Table of Contents
Webinar 19 was the second Skyline tutorial webinar produced in April, 2020 amid the COVID-19 lockdown. The focus was on using Skyline to process ion mobility data and explore the spectra produced by IMS-enabled mass spectrometers. After a quick introduction by Skyline Principal Developer Brendan MacLean, North Carolina State's Erin Baker, Ph.D, delivered an overview of ion mobility concepts and the origin of the data set used in the tutorial that followed, again presented by Brendan. As an ion mobility expert and long-time collaborator with the Skyline Team, Erin has been our primary ion mobility mentor for many years.
Over 230 attendees joined Webinar 19 and the highly involved audience posted many questions for the Q&A session which will all be answered in writing shortly. Those we had time to answer during the webinar will be included in the full recording of the session, available shortly on this page.
Stay healthy, everyone. We look forward to seeing you back for the next in this series, coming soon.
-- The Skyline Team
Q: The ion mobility prediction tab appears to select the ion mobility value from the most intense scan. Is there a way to pick the most discriminatory ion mobility value in the same way (i.e. ion mobility value with the greatest difference in intensity between the best and second best peak)?
Ans: The option you suggest is not currently available. The algorithm expects a targeted, clean sample prep like the one presented with BSA in water. This is a more targeted method of IMS library building, similar to injecting synthetic peptides to derive library values for spectra, RT and optimized values like collision energy. Skyline also provides the ability to use IMS values from proteome-wide peptide search data with tools like Spectrum Mill, Waters ProteinLynx Global Server, and Mascot and MaxQuant for the Bruker timsTOF, where the search tool provides the IMS values. So, currently, Skyline uses the apex spectrum of the picked (best) peak and from that derives the IMS value which produces the maximum signal with the defined extraction width. True, it does not look at the second best peak, nor use the delta between the signal intensity in the best peak spectrum compared to that in the second best peak spectrum. Not sure one could expect that to be importantly different in this case, but if you can provide statistical evidence for the algorithm's superiority, it does not sound that difficult to adapt what we have to that.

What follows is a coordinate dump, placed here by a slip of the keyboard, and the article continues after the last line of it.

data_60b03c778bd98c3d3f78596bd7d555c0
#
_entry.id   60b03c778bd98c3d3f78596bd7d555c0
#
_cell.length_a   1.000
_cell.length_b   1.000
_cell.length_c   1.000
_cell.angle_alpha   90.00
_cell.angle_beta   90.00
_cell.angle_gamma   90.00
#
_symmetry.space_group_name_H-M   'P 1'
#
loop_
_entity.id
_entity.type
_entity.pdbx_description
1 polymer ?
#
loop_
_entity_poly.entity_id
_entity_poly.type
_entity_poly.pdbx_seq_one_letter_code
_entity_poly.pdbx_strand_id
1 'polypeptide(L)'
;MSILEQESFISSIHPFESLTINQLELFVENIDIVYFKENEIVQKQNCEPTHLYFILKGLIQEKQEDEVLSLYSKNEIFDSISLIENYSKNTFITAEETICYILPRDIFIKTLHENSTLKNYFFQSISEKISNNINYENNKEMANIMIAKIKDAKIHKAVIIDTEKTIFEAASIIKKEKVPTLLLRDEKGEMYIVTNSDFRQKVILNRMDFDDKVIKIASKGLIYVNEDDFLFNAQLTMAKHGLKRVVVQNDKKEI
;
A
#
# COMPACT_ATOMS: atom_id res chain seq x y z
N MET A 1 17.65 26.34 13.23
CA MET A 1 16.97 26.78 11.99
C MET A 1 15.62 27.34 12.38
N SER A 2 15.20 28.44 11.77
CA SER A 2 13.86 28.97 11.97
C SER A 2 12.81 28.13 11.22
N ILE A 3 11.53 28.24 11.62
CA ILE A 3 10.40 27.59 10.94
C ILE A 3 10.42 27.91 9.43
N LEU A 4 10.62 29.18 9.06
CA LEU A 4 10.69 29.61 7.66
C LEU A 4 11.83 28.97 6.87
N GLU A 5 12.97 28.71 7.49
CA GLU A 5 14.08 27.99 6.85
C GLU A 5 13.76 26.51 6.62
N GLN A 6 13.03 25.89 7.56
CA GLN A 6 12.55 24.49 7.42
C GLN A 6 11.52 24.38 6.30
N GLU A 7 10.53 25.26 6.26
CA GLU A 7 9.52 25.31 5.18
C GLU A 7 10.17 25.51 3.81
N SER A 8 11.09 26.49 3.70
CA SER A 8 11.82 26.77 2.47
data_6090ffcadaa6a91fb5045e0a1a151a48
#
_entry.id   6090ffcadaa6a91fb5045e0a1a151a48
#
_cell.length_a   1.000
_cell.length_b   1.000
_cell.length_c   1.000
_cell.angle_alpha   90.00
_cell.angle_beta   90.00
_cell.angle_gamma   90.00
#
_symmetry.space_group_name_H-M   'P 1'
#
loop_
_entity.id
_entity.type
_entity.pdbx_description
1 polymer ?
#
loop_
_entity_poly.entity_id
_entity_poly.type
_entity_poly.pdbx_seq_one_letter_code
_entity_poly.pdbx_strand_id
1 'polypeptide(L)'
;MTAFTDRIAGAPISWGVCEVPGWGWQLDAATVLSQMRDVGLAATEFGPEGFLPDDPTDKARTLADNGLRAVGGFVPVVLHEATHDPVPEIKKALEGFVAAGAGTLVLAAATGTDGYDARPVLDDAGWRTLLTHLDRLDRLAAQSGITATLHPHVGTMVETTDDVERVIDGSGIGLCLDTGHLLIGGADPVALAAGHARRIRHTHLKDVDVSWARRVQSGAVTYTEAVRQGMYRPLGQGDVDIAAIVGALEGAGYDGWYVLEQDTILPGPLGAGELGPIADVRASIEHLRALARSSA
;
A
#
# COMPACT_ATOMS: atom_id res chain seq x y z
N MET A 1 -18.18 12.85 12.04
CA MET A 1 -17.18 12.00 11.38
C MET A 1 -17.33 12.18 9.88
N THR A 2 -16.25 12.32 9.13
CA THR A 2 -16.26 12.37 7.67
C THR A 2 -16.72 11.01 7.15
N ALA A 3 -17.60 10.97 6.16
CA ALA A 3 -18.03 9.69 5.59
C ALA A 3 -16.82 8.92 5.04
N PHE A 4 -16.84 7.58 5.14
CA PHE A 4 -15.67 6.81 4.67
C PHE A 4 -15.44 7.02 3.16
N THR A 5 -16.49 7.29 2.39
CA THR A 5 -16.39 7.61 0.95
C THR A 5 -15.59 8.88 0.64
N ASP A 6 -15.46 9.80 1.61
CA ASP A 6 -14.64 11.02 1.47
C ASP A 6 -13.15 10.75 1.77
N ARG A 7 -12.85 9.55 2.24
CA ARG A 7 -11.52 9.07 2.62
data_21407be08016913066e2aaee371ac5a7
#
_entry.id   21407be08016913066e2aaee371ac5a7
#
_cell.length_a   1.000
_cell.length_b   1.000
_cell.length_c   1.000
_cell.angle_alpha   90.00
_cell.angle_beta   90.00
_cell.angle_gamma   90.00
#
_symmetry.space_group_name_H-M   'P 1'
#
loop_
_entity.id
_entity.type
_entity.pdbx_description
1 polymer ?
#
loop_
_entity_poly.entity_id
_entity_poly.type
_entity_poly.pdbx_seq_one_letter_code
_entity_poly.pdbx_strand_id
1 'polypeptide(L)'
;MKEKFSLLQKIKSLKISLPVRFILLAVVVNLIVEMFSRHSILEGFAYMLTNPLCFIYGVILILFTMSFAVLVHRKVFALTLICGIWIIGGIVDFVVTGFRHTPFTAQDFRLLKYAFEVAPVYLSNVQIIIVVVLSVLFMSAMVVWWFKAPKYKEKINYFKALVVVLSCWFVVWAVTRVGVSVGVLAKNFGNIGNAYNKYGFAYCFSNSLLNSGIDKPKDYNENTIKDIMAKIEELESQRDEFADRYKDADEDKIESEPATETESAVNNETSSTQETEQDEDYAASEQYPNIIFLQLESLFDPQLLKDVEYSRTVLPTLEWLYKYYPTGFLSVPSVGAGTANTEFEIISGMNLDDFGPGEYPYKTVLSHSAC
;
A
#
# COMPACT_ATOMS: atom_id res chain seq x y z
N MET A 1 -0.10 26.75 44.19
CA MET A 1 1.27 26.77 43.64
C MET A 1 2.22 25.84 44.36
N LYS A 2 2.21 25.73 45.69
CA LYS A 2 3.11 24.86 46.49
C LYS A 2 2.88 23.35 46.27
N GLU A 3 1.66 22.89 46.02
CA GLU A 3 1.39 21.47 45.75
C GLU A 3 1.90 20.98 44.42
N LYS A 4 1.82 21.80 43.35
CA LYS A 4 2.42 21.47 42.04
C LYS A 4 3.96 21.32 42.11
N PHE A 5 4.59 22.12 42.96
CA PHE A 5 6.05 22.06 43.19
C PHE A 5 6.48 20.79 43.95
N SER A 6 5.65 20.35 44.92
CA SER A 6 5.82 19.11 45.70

Q: Very impressive! Are you using any kind of signal to noise ratio to objectively judge the rate of interference for a peak?
Ans: No, we are just turning the drift time filtering on and off in the same datasets.
Q: Is there any option to use the spectral library possibility in the "molecules interface" for small molecule workflows (e.g. from .mgf or .msp files)? Probably, I overlooked this until now.
Ans: We may be missing this until now also. If you can provide an example of a library which contains CCS values for small molecules, which Skyline currently fails to use, we would be happy to work with you to adapt the code to enable that workflow for you.
Q: Did you compare the results to a DDA style approach on the IM-QTOF?
Ans: We have but not for this dataset. Since the selection windows in DDA are usually at least 1 Da wide (and often up to 4 Da), the use of the IMS drift time/CCS dimension has also shown great improvement in ruling out the close co-eluting isobars and selecting only the molecule of interest.
Q: Can you comment on the dynamic range when switching between the IM mode and a non-IM Mode? Specifically compression at the higher end of protein concentrations?
Ans: This will depend on the amount of time you trap and store your ions prior to injection into the drift cells. The more time, the lower the dynamic range. We utilize multiplexing to optimize signal and reduce trapping time. We do think there is evidence of compression at the high end in this dataset. Though, we know Agilent has also devoted significant effort to this issue since the data were collected.
Q: Will there be support for importing .bilb from metabolomics software… compound discoverer XCMS?
Ans: Often the first step to new support is for an interested user to provide an example data set and express a desire to have the support for real work. We try to respond positively to all such requests, and we have a very good track record in doing so, now supporting some 20+ proteomics search pipelines in our spectral library building. Please post to our support board and offer an example dataset. We would be happy to work with you on this.